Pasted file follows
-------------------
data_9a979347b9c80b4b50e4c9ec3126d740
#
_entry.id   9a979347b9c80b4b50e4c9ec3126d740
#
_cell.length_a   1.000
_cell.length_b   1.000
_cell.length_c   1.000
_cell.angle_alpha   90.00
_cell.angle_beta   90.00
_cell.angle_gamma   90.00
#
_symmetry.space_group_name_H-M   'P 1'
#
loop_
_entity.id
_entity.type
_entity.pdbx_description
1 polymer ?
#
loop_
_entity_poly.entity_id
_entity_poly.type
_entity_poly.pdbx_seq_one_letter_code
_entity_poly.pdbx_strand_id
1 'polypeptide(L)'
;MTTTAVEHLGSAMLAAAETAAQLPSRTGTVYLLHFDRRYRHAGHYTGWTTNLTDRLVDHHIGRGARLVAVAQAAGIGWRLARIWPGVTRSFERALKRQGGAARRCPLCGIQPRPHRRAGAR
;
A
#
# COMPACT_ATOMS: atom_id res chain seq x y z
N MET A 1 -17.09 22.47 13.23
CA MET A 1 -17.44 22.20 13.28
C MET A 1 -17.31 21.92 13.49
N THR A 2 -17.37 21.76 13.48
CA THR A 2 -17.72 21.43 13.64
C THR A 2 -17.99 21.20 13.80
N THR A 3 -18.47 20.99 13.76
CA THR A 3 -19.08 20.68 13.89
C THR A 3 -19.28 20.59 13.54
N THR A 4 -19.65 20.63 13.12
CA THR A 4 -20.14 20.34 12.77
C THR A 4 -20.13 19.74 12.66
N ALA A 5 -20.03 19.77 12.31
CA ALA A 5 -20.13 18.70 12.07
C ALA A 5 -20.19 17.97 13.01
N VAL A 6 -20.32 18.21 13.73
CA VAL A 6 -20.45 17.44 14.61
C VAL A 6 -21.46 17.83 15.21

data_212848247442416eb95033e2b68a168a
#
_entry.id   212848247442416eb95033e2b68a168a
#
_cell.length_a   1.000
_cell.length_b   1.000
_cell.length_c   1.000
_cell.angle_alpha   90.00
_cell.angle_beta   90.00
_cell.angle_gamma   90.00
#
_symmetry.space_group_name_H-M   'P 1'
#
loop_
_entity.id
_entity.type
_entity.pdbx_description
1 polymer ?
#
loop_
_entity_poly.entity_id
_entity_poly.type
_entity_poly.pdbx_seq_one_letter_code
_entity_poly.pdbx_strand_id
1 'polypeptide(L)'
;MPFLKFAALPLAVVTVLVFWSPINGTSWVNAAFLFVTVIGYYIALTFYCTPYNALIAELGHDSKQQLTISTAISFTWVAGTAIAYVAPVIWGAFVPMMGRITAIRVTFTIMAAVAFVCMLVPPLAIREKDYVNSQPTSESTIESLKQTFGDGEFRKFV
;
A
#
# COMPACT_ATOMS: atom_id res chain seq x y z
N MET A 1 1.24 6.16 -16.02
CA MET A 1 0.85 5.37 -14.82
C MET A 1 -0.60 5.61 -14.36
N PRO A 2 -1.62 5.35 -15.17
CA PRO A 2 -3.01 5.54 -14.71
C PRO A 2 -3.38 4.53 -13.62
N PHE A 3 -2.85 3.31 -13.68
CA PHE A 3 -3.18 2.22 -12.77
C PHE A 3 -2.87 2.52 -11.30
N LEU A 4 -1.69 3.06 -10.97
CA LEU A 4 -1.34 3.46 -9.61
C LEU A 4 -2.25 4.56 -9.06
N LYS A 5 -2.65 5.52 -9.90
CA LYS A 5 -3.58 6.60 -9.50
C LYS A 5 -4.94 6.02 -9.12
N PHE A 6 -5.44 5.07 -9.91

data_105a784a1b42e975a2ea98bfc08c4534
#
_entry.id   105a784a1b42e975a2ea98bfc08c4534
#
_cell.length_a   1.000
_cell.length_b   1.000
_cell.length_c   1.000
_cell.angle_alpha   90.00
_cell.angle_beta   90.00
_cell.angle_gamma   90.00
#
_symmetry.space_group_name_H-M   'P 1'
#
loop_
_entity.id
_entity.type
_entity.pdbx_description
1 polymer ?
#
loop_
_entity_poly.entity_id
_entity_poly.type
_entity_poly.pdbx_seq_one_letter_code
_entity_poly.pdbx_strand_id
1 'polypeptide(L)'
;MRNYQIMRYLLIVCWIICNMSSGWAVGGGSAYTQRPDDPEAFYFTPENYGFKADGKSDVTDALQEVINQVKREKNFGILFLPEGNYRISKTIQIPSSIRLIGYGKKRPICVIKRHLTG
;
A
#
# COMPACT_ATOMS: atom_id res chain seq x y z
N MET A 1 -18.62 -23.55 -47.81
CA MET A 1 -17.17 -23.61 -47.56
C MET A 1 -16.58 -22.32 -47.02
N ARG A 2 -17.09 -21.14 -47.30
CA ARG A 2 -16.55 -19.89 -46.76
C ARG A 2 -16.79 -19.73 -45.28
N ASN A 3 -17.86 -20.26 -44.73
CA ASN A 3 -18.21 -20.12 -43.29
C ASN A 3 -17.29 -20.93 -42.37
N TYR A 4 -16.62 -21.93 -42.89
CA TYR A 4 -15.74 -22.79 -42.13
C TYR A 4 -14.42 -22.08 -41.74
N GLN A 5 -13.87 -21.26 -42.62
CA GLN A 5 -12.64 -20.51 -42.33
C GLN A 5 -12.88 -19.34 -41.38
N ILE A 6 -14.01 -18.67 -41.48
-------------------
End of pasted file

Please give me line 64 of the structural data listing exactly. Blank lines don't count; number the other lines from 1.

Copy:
_entity.type